Each of these companies has developed an effective EVP that matches their brand and mission and reflects the unique elements they offer to their employees. They have used their EVPs effectively to attract and retain the best talent in their respective industries.
Best practices to communicate employee value proposition
Plan it out, do not overwhelm the employees
Diana mentioned that her team members value diverse benefits. To keep everyone updated, Diana sends 1-2 friendly emails per month so that she doesn’t inundate the employees’ mailbox.
Align on a communication calendar
At Tenaris, they have a practice to align with a communication calendar. For instance, in May, they focus on mental health, planning their communication ahead of time, and weaving it with the benefits they already offer.
“If the compensation cycle is on the horizon, benefits communication is aligned towards financial wellness. We ensure that the right hand knows what the left hand is up to!” she adds.
Creating awareness about existing benefits
“At Tenaris, we provide our employees with a plethora of benefits; from insurance to increased parental leave, and beyond. To improve EVP? It’s not always about adding new benefits. We ensure that all our employees are aware of these perks and have access to them.”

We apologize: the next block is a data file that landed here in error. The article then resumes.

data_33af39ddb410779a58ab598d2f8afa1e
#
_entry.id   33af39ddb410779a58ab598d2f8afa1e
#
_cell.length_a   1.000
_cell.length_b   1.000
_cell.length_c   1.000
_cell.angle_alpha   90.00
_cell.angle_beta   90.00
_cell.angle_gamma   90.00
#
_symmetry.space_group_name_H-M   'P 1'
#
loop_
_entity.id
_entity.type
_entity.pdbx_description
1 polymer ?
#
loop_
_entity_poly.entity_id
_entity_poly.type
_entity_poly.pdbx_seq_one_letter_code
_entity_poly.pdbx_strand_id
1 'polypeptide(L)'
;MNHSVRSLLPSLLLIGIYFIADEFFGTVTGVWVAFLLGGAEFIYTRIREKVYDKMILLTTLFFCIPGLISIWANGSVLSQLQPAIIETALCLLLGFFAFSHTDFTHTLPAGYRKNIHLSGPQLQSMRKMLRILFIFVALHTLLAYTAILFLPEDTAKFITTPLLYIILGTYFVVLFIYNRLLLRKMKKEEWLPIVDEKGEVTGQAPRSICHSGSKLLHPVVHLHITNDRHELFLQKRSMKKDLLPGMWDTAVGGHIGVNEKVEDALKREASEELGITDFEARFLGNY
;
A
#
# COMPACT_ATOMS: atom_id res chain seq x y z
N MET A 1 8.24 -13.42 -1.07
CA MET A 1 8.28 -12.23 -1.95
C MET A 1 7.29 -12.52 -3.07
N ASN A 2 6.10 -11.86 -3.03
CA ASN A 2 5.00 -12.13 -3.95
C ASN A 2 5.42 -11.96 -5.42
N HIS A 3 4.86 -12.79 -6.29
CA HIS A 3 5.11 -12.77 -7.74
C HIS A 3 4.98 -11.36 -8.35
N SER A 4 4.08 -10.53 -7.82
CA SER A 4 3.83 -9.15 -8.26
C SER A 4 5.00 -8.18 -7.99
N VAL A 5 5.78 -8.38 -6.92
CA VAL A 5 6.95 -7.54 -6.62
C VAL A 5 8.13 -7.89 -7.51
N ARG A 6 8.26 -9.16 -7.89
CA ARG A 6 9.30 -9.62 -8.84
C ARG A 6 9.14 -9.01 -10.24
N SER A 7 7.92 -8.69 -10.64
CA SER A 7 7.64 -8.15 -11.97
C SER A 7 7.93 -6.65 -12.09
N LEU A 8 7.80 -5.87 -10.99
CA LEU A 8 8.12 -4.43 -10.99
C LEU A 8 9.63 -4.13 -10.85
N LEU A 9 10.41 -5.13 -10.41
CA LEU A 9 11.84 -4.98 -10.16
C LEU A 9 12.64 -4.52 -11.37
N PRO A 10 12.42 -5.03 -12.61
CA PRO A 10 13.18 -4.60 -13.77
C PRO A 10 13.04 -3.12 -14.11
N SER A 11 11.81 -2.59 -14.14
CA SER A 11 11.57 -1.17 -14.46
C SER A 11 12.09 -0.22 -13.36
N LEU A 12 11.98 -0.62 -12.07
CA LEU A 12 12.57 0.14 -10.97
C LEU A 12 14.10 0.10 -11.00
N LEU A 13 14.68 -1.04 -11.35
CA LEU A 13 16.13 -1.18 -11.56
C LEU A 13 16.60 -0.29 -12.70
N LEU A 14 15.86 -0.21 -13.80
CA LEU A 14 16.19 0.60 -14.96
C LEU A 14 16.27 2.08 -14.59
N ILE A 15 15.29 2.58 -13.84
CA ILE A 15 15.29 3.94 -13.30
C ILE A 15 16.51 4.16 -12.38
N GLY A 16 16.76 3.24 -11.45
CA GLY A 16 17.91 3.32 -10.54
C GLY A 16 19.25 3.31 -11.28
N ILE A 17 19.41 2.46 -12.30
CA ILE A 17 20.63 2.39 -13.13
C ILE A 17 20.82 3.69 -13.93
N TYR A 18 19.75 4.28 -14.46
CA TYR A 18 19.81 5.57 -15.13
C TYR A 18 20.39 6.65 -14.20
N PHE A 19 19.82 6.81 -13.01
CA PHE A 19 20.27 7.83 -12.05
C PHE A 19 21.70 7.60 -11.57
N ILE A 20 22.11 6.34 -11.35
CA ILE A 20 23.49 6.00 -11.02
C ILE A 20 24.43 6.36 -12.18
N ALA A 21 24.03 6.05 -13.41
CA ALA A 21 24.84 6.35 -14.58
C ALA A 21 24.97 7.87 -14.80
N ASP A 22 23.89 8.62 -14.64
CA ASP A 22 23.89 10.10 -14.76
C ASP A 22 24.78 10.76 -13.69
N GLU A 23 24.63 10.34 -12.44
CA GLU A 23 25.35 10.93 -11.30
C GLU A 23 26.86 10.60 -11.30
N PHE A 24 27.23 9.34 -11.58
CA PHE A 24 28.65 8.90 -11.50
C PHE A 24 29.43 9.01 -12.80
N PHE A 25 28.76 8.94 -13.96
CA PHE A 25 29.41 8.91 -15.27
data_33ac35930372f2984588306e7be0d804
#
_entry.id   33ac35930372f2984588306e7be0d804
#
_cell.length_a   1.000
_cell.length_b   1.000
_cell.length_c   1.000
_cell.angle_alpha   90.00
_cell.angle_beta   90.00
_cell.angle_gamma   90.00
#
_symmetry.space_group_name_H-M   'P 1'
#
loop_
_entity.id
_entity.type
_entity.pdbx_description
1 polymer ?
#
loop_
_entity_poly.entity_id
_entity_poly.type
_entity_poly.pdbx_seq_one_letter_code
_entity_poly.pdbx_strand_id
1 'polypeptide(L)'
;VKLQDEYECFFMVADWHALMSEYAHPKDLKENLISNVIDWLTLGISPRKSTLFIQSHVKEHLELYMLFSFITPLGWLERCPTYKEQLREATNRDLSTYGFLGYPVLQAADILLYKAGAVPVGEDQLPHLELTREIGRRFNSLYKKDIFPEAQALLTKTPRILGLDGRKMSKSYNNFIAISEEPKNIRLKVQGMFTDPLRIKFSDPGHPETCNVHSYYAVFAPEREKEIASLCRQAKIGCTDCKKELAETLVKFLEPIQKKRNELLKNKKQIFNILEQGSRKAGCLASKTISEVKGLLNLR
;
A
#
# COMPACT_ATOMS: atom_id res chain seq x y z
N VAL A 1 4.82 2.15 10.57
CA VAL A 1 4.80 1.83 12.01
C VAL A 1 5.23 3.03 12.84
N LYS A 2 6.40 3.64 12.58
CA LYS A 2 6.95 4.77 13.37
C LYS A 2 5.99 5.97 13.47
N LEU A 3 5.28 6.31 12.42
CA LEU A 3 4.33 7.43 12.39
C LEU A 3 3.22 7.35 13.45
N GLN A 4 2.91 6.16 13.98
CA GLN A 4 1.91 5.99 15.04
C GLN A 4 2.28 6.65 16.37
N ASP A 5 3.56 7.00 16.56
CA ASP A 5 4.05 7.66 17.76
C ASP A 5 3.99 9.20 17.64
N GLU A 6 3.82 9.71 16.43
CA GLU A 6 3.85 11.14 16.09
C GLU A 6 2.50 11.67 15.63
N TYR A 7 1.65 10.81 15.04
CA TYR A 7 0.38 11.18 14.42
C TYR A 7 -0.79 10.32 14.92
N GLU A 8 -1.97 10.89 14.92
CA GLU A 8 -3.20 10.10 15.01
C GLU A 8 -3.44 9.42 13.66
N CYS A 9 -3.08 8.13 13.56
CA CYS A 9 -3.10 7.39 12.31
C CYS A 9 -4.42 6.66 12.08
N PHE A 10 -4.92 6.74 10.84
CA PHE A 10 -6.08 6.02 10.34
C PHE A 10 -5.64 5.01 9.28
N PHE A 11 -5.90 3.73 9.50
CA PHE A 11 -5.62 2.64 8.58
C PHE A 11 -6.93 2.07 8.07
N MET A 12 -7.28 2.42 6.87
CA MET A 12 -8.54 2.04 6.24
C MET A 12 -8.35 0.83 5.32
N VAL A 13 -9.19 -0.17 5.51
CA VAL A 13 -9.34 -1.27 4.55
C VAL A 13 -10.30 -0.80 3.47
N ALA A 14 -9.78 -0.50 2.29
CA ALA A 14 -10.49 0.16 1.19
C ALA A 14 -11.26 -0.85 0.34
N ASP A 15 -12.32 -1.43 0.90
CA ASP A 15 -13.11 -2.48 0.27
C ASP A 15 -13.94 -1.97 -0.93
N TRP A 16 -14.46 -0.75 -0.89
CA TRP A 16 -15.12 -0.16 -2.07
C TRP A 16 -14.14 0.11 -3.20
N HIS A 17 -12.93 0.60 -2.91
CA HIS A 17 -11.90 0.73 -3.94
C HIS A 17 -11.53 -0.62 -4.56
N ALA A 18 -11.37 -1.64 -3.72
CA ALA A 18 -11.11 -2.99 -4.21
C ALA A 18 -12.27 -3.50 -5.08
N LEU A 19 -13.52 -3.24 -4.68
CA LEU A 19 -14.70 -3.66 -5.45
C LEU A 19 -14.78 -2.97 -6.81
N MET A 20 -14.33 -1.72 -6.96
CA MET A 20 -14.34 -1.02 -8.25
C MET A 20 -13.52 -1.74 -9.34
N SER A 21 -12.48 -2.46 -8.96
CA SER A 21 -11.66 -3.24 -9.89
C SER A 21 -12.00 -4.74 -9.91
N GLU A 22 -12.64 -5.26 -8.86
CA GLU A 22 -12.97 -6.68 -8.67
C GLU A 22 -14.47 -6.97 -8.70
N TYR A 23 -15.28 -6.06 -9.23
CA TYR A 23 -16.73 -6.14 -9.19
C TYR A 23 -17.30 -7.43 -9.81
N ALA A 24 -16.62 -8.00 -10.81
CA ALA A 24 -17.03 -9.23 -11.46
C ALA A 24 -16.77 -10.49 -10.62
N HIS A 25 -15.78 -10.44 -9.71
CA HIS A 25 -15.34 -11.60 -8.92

She’s quick to add, “However, we recognize that different employees have different needs and interests. That’s why we make sure to cater our communication in a way that’s inclusive and engaging for everyone. Whether you’re a new employee just learning about our benefits, or existing employees looking to make the most of them, we’ve got you covered.”
Meet the employees where they’re at
Sometimes, HR professionals forget that others may not be as familiar with company benefits as we are. Recently, Diana visited different sites and met with various HR teams.
What she found was interesting – each team valued unique aspects and preferred different styles of communication.
This extends to generational differences, where not everyone adopts digital communication at the same pace. As HR professionals, our role includes catering to diverse roles and effective communication that resonates with each group.
Communication for everyone
Diana added that she was taken aback, but discovered that printed flyers did the trick for their hourly employees who attended townhall meetings. These handouts proved to be a valuable resource that employees could take back with them.
In today’s digital age, where most communication happens via email and intranet, it’s easy to overlook those who prefer a lower technology approach.
To bridge this gap, they also use WhatsApp groups and Microsoft Teams channels to create a sense of community, like sharing lunch options or after-work soccer matches. All of these intangible elements contribute to fostering a more closely-knit Tenaris team.
What should leaders do?
When asked this question, Diana said, “Employee value propositions are a tricky thing. Employees value different things.” Here are her few tips she wished she knew about EVP and the communication of it within the company.